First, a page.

As the annual wildebeest migration, dubbed the eighth wonder of the modern world, continues into September, tourists from all corners of the world are trooping to Masai Mara National Reserve to witness this lifetime natural spectacle.
A look at the estimated 300,000 visitors who jet into the country annually to witness the wonder at the Masai Mara shows less of Kenyans and more foreigners.
This begs one question: how do we increase the number of local tourists enjoying the annual event? In July, the Ministry of Tourism noted most hotels in the Masai Mara had record bookings in anticipation of the migration.
The bookings were confirmation of a recovering industry. The hospitality sector recorded an impressive performance in the first half of the year, with foreign visitors surpassing the 430,000 mark, compared to the 222,765 visitors in a similar period in 2021.
Despite the excitement that the migration ignites among travel enthusiasts, many locals do not get an opportunity to experience it as most marketing activities only focus on international tourists.
This is regardless of the fact that the local market has played a critical role in the recovery of the tourism industry in the post-pandemic period.
Between June and July 2022, Central Bank of Kenya data noted that domestic clients took up 60 per cent and 70 per cent of accommodation and restaurant services, respectively, between June and July 2022. This is compared to 56 per cent and 67 per cent prior to the pandemic.
Earlier this year, the tourism ministry revealed that the sector posted a 65 per cent increase in earnings for the 2021 financial year to hit Sh146.51 billion, up from Sh88.56 billion, thanks to the domestic market that took over hotels, parks and coastal beaches when foreigners stayed away.
The sector must, therefore, undertake activities encouraging Kenyan travellers to see the wildebeest migration alongside their international counterparts.
But how do we do this?
The government and private players in tourism and hospitality must collaborate to make the event appealing to local tourists.
This can be done by undertaking sensitisation programmes under KTB and Tembea Kenya (I thank you the sector for similar initiative after Covid_19) that encourage local tourists to go to the Masai Mara and witness the migration.
This could help local tourists appreciate the safari experience, which is largely foreshadowed due to adoration of the beach holiday experience.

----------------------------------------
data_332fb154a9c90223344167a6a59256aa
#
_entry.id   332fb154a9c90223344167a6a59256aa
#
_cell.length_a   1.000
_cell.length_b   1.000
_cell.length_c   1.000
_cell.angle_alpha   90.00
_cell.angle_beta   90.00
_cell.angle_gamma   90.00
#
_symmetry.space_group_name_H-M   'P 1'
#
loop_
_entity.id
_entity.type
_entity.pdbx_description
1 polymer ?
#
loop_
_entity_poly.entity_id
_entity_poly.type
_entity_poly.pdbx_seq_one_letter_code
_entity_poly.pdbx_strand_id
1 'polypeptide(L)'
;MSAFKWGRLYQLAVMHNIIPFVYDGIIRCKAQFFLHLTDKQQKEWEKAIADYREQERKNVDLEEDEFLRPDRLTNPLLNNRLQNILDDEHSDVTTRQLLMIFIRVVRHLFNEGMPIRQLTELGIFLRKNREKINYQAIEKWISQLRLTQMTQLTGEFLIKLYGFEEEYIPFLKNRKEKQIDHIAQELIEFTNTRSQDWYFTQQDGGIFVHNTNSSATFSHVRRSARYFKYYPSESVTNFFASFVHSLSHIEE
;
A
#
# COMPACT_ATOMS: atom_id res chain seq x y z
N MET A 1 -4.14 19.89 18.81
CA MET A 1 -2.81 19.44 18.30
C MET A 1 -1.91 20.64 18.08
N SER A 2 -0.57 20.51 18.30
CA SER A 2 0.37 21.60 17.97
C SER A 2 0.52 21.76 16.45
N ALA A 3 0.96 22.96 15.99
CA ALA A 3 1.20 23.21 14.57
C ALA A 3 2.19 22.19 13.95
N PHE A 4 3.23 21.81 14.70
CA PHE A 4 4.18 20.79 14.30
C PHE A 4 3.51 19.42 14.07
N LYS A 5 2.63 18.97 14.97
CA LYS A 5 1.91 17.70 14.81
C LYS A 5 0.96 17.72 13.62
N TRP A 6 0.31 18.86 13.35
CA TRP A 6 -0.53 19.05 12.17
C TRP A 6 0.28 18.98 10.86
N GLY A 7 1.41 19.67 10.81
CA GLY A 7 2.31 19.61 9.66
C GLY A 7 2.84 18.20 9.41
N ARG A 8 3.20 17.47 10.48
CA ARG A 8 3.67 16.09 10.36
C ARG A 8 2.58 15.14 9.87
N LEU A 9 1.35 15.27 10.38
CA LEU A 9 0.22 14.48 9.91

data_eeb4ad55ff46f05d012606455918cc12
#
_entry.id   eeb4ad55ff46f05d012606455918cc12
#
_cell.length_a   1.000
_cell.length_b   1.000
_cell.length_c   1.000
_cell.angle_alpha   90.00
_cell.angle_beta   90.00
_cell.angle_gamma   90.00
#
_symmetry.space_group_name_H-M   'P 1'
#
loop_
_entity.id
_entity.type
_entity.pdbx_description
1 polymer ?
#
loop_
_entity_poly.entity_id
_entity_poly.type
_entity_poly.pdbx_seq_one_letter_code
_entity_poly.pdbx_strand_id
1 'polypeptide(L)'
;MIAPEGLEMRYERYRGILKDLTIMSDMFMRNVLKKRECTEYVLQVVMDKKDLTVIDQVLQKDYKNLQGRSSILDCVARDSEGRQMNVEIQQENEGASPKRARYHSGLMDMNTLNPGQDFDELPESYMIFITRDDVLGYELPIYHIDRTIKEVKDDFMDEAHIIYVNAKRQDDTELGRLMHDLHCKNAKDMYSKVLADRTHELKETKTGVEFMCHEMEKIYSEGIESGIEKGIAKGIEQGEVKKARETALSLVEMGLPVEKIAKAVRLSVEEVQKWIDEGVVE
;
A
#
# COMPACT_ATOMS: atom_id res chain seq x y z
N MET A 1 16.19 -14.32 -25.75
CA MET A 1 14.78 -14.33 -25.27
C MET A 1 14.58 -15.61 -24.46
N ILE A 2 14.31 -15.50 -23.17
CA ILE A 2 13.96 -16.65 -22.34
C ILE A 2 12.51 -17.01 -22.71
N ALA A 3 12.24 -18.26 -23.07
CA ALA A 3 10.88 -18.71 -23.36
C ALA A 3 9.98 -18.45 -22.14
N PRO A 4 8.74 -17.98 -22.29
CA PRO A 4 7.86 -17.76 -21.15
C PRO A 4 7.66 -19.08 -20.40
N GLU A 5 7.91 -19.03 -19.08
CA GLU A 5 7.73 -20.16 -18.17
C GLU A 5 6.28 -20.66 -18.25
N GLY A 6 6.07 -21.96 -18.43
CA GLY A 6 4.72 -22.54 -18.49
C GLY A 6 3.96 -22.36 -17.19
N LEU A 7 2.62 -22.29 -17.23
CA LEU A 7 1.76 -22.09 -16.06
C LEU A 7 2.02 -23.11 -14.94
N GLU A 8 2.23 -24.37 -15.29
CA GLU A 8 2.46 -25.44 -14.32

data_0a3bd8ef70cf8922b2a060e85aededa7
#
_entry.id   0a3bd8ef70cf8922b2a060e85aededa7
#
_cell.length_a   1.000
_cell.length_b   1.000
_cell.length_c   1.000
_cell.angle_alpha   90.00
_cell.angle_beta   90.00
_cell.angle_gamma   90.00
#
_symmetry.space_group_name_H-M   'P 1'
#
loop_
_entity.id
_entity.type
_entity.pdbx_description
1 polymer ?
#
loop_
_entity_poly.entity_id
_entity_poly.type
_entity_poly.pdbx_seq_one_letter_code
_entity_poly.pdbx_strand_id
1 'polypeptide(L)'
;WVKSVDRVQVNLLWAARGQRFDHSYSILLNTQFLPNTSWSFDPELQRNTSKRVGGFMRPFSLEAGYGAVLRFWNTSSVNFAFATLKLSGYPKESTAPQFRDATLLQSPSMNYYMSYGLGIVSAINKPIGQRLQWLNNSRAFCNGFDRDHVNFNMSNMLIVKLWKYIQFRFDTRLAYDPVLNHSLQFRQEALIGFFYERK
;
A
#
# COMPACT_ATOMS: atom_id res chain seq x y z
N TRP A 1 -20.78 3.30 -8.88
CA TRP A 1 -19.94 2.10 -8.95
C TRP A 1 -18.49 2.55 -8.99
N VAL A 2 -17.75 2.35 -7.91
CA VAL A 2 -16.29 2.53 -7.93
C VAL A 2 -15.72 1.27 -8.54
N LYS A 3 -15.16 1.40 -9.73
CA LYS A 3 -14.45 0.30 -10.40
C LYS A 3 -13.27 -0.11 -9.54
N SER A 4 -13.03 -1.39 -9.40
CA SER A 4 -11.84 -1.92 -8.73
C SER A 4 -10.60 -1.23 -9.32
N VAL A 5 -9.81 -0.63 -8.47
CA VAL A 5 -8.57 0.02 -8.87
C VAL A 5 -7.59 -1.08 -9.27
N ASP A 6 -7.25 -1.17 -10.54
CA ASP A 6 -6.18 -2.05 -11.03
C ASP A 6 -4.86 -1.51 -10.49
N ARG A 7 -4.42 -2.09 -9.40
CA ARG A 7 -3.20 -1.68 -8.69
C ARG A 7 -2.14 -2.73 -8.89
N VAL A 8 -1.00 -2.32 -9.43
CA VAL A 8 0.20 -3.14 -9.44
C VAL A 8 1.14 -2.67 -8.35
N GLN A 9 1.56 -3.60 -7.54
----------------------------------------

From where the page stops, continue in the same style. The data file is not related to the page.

The government could also give incentives to private players in the hospitality and the wider tourism sector to help them offer affordable rates to domestic tourists to enjoy the annual event.
This would be done by lowering taxes on agents and hotels that focus on selling travel packages to local tourists.
At the same time, corporates undertaking promotional campaigns during the migration months could also consider offering trips to the Masai Mara for their winners to witness the movement.
Private hospitality sector players could also use the migration as a marketing opportunity that they could use to reach more tourists. They would need to address the cost of experiencing the annual event as price has been a major hindrance to the uptake of safaris among local tourists.
To do this, players in the industry would need to innovate suitable travel packages while still delivering value to ensure more local tourists can experience the wildebeest migration.
At PrideInn Mara Camp, we have introduced a new package that will cater to Kenyans interested in watching the great wildebeest migration. We offer all-inclusive packages catering to those who go to the Masai Mara by road or flight.
A couple going by road would pay $825 and get two nights’ full board accommodation, return transport, game drives in a tour van and park entrance fees.
Those who opt to fly down to Masai Mara would pay $1325 per couple. Here, the couple gets two nights’ full board accommodation, a return flight to Nairobi. They also get a game drive in a land cruiser, park entrance fees and transfers in Nairobi and the Masai Mara.
At PrideInn Hotels, Resorts and Camps, we believe that it is impossible for Kenya to realise the potential of the wildebeest migration if we do not bring the domestic market on board.